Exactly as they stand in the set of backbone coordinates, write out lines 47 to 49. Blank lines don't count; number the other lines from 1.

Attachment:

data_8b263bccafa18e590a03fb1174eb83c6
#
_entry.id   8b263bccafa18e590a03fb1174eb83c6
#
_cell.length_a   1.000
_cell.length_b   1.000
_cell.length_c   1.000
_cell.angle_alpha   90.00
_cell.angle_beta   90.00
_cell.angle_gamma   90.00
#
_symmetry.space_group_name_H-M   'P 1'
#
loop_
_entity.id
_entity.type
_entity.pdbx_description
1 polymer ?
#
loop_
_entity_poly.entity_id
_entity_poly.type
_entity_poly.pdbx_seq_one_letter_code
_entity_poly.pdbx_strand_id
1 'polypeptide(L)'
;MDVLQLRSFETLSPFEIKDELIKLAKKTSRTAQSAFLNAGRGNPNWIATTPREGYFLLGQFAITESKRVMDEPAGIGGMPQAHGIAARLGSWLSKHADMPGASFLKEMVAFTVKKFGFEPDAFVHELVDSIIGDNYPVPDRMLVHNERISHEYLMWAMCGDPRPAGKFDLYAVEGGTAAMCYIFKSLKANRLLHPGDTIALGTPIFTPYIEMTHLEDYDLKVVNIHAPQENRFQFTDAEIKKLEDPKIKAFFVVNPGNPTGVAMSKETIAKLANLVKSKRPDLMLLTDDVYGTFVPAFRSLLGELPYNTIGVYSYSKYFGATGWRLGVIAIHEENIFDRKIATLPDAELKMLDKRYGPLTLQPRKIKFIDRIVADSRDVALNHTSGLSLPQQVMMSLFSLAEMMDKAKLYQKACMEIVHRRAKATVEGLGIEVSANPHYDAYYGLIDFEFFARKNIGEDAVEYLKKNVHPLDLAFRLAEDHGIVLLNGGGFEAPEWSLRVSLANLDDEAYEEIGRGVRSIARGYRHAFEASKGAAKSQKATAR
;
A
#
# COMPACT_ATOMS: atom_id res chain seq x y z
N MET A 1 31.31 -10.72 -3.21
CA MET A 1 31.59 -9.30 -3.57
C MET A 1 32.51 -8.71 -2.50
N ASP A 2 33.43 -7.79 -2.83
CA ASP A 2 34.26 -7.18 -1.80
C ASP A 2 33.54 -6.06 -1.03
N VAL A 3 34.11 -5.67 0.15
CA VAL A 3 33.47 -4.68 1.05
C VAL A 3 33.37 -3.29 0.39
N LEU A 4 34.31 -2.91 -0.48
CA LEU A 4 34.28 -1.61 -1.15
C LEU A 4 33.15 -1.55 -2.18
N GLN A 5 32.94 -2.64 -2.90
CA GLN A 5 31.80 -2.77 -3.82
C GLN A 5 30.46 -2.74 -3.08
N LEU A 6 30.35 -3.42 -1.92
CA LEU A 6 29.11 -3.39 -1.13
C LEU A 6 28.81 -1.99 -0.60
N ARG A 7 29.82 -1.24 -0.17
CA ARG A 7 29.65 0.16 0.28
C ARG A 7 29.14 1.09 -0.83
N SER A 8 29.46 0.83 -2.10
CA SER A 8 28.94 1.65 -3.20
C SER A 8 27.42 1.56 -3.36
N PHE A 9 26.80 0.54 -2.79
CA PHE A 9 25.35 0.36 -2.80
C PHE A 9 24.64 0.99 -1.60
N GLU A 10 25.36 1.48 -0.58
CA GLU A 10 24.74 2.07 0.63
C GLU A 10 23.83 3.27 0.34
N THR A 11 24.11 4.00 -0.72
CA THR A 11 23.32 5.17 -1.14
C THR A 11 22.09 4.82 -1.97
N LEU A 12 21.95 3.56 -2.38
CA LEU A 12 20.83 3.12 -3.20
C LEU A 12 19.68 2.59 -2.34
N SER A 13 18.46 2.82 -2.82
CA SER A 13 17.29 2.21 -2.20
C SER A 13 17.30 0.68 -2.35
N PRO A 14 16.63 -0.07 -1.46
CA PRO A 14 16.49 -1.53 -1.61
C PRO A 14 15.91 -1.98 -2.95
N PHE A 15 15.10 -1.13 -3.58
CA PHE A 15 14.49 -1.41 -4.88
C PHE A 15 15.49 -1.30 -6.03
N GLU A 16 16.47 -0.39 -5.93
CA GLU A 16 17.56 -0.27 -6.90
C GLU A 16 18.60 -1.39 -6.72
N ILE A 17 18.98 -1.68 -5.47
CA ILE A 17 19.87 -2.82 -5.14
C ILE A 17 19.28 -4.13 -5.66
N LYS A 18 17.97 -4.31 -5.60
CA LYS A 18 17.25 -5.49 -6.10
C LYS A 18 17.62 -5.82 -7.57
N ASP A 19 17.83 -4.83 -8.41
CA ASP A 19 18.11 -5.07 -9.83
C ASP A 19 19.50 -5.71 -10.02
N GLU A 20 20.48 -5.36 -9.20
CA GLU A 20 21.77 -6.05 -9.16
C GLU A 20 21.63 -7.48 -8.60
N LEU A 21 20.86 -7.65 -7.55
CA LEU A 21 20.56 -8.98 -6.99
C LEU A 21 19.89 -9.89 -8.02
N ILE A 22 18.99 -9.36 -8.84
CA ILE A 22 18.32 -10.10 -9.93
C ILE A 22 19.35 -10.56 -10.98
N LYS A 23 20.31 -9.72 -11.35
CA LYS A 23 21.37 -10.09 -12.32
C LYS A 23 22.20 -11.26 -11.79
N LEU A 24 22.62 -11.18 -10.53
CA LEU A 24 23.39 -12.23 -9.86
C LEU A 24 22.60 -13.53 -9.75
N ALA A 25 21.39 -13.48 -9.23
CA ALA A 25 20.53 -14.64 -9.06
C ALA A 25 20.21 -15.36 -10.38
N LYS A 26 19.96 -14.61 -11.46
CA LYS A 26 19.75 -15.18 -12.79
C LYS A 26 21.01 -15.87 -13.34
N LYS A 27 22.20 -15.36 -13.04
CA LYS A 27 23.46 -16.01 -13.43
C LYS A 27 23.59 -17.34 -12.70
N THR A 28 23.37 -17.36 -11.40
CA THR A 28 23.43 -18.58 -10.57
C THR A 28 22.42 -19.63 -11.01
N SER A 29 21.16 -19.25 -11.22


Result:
CA LEU A 6 29.11 -3.39 -1.13
C LEU A 6 28.81 -1.99 -0.60
N ARG A 7 29.82 -1.24 -0.17